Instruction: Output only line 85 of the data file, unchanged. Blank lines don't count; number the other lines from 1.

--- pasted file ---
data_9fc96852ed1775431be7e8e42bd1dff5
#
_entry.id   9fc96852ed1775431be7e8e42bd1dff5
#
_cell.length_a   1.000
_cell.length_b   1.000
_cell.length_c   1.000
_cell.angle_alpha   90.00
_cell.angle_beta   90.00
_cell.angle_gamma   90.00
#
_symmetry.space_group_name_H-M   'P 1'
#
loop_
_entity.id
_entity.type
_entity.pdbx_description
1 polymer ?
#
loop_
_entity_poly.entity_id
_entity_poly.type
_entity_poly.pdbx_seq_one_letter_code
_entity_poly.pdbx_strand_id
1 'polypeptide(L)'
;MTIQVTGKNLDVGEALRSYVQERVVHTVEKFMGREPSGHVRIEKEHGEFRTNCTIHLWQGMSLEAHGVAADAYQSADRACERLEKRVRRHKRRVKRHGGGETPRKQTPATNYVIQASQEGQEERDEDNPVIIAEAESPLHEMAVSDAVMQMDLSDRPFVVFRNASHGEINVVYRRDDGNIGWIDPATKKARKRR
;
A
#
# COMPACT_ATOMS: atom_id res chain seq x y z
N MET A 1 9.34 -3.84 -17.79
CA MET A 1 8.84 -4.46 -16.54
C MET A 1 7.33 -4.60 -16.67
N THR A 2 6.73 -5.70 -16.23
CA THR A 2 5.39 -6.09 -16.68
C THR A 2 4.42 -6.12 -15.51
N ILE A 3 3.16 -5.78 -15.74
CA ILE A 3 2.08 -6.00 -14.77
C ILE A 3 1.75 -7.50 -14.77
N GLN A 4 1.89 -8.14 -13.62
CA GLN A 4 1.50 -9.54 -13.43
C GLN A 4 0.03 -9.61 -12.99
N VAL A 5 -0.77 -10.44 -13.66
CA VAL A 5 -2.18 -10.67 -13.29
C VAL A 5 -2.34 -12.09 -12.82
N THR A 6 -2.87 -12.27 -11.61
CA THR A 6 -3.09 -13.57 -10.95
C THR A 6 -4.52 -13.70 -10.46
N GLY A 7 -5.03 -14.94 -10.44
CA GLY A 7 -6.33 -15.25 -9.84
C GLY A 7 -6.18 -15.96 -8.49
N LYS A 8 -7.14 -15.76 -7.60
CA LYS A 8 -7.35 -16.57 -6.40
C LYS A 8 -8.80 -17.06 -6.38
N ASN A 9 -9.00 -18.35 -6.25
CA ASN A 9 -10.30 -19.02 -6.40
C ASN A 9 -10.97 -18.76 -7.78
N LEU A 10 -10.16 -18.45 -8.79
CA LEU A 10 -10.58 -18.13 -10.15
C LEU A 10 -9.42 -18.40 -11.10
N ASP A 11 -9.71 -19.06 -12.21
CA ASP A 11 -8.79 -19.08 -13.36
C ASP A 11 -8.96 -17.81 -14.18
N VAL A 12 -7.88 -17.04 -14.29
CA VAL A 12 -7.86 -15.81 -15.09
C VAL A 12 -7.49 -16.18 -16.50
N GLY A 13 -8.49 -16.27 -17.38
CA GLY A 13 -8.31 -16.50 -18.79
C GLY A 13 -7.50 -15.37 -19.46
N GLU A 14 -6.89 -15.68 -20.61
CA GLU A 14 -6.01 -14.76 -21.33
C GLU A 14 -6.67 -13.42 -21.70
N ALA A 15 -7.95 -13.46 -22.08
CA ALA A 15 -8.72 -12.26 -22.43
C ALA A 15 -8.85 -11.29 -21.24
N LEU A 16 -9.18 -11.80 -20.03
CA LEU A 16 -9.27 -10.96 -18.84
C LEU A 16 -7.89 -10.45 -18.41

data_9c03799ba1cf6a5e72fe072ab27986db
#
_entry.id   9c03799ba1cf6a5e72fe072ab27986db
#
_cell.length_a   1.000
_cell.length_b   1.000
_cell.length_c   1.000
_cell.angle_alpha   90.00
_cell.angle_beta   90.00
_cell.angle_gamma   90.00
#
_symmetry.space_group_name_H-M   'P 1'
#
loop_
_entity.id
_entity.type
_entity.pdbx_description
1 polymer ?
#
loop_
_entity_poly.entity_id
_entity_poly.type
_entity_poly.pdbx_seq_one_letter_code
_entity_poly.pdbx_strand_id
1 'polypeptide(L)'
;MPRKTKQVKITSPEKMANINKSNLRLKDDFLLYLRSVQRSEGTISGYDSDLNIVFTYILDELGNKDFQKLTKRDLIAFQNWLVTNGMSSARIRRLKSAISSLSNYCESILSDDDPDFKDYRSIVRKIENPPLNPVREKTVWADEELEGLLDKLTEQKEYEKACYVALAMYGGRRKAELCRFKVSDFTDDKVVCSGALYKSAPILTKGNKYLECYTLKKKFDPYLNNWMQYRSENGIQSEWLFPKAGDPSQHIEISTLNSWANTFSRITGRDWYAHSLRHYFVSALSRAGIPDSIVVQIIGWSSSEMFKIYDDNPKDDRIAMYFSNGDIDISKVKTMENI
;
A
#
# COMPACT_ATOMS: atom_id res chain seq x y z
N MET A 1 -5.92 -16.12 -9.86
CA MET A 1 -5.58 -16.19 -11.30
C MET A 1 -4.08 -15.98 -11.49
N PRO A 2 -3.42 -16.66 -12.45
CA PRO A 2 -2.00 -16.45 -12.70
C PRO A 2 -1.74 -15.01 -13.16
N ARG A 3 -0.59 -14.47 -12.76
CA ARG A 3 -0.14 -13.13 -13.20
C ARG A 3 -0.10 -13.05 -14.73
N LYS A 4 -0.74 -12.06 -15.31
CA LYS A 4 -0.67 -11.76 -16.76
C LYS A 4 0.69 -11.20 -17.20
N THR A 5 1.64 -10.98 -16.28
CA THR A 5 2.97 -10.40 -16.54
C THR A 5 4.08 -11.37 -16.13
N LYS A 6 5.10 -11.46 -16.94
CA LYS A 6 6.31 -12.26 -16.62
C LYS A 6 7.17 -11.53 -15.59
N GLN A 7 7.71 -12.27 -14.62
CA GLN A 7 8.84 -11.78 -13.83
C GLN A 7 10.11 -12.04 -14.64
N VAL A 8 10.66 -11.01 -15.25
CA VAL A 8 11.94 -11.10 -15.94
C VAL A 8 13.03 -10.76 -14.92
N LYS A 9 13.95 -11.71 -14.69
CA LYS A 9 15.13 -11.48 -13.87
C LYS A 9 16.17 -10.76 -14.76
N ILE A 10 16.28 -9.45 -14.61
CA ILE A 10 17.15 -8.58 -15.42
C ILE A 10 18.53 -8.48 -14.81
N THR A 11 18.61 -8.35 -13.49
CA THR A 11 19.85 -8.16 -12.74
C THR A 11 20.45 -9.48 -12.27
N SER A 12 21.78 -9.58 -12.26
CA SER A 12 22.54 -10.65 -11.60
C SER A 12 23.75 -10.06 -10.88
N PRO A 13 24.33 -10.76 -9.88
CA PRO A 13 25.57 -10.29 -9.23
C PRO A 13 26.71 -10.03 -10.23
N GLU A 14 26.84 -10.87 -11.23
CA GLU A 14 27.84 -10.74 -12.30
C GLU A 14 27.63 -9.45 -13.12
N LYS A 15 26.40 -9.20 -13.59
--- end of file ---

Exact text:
_cell.length_c   1.000